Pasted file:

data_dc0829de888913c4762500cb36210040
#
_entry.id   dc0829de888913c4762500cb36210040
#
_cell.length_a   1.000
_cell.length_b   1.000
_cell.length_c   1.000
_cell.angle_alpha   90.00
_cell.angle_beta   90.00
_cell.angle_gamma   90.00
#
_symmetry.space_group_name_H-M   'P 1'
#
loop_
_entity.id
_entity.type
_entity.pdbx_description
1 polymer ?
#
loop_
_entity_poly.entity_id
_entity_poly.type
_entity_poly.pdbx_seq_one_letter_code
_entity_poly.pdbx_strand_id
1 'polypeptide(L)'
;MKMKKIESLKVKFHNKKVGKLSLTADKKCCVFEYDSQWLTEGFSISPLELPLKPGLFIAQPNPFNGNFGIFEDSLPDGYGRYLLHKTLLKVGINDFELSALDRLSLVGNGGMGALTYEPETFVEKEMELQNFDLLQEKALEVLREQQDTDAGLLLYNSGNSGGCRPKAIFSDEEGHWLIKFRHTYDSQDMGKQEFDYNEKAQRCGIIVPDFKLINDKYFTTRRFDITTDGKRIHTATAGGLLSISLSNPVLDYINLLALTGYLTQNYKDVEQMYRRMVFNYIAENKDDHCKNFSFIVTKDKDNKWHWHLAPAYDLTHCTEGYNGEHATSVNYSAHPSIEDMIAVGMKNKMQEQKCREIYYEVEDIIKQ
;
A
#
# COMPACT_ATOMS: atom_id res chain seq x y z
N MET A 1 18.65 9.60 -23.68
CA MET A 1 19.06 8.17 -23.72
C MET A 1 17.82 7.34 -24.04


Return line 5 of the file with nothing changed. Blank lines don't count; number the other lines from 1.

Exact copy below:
_cell.length_a   1.000